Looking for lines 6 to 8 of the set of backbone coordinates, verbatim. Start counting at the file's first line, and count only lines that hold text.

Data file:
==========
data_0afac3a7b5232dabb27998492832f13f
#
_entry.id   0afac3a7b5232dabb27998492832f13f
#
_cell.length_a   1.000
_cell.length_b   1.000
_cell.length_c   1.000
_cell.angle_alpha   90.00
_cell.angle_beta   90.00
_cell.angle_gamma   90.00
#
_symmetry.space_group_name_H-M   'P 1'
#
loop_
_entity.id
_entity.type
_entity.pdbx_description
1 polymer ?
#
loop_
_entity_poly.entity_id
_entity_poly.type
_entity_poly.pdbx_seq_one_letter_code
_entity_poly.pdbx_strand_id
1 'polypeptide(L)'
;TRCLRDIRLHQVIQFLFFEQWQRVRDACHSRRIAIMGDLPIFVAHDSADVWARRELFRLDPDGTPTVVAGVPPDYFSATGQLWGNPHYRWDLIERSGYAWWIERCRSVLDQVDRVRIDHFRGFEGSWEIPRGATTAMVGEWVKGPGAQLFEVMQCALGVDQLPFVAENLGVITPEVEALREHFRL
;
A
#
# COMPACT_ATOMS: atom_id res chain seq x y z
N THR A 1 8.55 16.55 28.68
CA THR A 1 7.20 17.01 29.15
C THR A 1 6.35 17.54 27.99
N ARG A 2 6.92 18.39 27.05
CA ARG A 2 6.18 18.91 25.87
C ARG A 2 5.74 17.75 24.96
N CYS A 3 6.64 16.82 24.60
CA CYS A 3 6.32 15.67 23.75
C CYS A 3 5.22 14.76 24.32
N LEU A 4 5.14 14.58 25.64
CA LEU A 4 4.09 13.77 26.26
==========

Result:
_cell.length_b   1.000
_cell.length_c   1.000
_cell.angle_alpha   90.00